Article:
Trade body lists upcoming issues and Biba’s involvement

Graeme Trudgill

This year will see a raft of different financial directives being forged in Europe that will affect brokers doing business in the European Union.

British Insurance Brokers’ Association (Biba) executive director Graeme Trudgill gives his perspective on which regulatory developments for brokers to watch out for in 2014, some of the unique challenges facing UK brokers, and some of the other issues on Biba’s agenda this year.

There are more than 20 directives under design or review coming out of Europe that could affect the business of general insurance brokers in the UK. This means that Biba must stay close to European developments, influencing legislation where possible and advising members how to prepare for its implementation.

One particular area where Biba has been active recently has been with the UK government’s consultation regarding the ‘Balance of Competences’.  This consultation focuses on the rule-making process between Europe and the UK, and Biba will continue to work closely with the UK government to highlight our concerns at a European level. 

Passported, non-UK prudentially regulated overseas insurers with the right to operate in the UK market under the third non-life directive are also increasing unease among Biba members. To date, 548 insurers have exercised their right to passport into the UK.  Biba members argue that a number of passported insurers have the potential to damage the UK market, as they may not always be well capitalised as they operate from a home state where insurer solvency (particularly in potentially stressed scenarios) is not as actively supervised as in the UK. These regimes may also not offer adequate policyholder protection in the event of insurer failure.

Unfair competition undermines the UK market. When certain passported insurers have entered the UK market, it has ended with uninsured customers and reputational issues for the industry. Biba does not wish to see competition in the interests of consumers being damaged, but we believe that this type of competition does not work in their interests. Whether the much-heralded Solvency II rules will make much of a difference to this insurer capital adequacy issue will be one to watch.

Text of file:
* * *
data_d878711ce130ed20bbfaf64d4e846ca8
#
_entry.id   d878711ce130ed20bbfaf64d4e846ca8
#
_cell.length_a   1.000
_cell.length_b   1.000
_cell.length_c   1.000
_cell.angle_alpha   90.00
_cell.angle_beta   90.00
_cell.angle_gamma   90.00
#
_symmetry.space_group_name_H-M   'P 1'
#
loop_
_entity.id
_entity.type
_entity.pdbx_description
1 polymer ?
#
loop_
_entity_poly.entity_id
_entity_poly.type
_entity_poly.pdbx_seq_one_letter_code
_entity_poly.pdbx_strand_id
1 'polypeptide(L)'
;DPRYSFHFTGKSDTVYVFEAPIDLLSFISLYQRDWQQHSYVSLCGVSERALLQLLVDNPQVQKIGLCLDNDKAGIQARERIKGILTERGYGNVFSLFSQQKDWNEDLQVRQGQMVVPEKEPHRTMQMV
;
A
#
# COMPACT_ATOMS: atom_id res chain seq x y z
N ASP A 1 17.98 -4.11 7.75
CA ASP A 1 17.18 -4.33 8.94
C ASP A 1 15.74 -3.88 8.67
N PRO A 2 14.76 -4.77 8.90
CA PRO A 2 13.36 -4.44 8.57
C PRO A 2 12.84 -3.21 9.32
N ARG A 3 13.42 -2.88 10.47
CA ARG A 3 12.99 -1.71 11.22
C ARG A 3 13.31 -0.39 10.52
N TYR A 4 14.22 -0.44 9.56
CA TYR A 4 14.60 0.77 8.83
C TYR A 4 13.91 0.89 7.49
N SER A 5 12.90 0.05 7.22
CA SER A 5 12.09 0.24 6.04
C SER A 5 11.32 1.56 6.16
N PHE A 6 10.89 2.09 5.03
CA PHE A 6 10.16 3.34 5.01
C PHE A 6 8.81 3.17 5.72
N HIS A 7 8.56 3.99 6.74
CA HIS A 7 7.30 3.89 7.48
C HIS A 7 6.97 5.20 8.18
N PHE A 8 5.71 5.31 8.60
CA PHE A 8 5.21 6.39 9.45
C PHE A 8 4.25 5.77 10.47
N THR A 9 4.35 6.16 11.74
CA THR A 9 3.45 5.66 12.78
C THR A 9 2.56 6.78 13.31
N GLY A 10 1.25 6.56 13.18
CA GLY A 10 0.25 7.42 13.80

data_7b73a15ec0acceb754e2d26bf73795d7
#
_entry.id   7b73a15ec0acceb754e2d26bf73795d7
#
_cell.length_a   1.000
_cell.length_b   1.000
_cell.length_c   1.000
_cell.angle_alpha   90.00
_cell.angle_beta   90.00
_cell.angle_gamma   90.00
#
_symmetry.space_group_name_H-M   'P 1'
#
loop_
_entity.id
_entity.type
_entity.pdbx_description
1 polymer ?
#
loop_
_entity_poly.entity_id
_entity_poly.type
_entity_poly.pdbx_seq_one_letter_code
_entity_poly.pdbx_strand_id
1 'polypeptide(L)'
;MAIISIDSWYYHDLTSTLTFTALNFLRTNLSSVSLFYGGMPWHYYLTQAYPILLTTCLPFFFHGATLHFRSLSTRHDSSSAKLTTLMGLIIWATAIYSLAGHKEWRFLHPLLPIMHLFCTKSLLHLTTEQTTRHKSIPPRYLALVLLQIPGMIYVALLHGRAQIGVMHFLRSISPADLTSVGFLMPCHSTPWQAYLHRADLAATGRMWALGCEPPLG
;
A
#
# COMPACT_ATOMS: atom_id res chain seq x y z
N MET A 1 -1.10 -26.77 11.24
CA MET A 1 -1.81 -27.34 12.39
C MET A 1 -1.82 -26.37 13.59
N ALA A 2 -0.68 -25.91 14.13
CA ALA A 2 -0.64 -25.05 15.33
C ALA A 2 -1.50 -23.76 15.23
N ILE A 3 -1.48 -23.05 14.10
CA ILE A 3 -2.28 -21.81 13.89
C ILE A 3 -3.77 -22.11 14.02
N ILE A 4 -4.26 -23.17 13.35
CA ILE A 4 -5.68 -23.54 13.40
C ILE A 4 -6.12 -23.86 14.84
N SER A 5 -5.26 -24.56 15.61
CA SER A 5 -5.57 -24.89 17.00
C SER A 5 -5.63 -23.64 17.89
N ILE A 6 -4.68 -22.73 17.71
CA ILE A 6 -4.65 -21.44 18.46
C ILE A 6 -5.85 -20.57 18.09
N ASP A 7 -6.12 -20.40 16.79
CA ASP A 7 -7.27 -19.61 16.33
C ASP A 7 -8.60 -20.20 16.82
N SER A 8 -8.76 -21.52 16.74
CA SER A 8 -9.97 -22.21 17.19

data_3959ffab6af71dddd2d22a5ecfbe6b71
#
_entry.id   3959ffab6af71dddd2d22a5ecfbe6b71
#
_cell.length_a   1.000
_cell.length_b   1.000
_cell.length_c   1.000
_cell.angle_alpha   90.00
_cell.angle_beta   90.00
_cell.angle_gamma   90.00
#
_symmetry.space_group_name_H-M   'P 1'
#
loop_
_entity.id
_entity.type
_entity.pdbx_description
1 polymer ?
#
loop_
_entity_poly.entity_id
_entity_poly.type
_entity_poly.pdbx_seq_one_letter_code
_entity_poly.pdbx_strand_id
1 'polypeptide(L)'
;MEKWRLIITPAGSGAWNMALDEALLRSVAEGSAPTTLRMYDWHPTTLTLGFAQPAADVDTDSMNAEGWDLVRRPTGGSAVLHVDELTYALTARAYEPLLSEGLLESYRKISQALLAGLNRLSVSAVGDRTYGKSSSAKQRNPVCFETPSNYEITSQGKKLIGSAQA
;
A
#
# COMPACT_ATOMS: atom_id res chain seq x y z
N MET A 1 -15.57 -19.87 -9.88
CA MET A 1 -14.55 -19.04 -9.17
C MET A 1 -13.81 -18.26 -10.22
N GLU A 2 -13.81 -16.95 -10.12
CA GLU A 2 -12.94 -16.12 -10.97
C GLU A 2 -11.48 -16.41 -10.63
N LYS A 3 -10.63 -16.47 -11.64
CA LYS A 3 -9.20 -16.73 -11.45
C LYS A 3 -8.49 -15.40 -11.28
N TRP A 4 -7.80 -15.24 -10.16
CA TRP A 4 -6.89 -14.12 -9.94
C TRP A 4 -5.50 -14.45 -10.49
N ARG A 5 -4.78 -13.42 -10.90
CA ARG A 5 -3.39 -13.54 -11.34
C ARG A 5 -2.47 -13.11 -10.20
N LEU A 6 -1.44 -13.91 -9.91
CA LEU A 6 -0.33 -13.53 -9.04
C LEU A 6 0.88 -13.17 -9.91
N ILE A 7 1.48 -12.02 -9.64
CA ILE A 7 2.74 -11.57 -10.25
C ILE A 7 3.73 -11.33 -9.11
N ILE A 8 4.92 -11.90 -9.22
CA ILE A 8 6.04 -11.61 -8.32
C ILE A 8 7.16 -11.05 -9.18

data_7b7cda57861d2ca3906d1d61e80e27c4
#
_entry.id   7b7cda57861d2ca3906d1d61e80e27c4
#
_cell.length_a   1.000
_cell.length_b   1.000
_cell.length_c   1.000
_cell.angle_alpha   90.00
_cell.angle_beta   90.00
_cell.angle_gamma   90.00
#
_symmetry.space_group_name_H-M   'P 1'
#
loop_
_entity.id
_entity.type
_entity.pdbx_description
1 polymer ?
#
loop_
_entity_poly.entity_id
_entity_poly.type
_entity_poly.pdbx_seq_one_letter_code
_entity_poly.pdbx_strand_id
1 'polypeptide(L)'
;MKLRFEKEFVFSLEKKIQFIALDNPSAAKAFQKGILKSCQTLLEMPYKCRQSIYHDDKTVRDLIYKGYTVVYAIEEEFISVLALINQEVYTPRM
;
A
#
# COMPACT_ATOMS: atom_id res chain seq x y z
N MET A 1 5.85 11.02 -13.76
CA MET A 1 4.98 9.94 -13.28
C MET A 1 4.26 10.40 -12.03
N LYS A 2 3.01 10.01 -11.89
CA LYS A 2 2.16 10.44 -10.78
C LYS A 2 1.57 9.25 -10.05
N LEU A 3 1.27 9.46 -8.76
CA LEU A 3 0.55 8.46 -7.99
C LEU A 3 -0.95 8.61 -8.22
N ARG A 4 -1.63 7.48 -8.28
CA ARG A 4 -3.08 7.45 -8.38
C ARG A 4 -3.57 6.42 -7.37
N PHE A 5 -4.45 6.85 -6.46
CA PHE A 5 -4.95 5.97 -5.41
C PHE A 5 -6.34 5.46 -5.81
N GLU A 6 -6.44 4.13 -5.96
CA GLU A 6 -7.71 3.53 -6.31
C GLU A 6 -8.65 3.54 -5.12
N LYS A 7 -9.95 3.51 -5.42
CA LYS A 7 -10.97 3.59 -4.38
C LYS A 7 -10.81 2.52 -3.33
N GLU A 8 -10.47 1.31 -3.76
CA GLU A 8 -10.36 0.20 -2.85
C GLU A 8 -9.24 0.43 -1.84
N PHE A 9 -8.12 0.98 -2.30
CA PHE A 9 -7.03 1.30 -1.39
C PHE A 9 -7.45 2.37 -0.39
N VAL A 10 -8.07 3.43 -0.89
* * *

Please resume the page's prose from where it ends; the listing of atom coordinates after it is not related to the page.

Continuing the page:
No-one who reads a newspaper or watches television will have missed the furore surrounding the revelations by former NSA worker Edward Snowden of snooping by the US intelligence services on their European allies. European rules on data protection were enacted in 1995, when people were just being introduced to the internet and social media, smart phones and (most importantly for data protection) cloud computing were not even thought of. The current review of the data protection directive 1995 suggests the European Commission and European Parliament believe that minimum harmonisation in this area is not sufficient, as the proposed replacement is a data protection regulation (essentially creating maximum harmonisation requirements).  Developments in this area are protracted, with concerns in the European Council around the cost of implementing the regulation.

The Insurance Mediation Directive (IMD) is being reviewed. This means that for the European insurance intermediaries, things are ‘up in the air’ at the time of writing, while they await the impact from final tweaks to the markets in financial instruments directive (MiFID II) and its knock-on impact on the yet-to-be-drafted final text for the revised IMD (IMD II). Key issues at stake include scope, disclosure, the product information document, continuing professional development and much more.  These are important times for European intermediaries and the Biba team frequently gets the Eurostar to Brussels.

Biba has also been looking at the global direct cost of regulation. Our research partners, London Economics, have been investigating the fees and levies faced annually by intermediaries in various home state regulators and have discovered a number of different charging regimes. Some countries, like Singapore, Australia, Bermuda and Japan, have a fixed cost no matter what size, whereas others, like the UK, Sweden, Netherlands and Hong Kong, have a scaled system where the large brokers pay more.

Interestingly, major markets like Germany, France and Italy pay the lowest direct costs of the 23 leading nations surveyed. The UK has the most expensive direct regulatory system and is more than five times that of competitors in New York and Japan. Large Biba members have told us that these regulatory costs focus resource and investment towards operations based in overseas markets, and that the red tape and cost of UK regulation is out of proportion.  So many new directives, and the high cost of regulation, means the UK market remains a challenge for Biba and its members.   

How much will get finalised is also prey to the distraction of the upcoming European Parliamentary elections in May 2014, and it is anyone’s guess what will happen to directives not passed before these take place.

Biba will be lobbying all members of the trialogue throughout the process.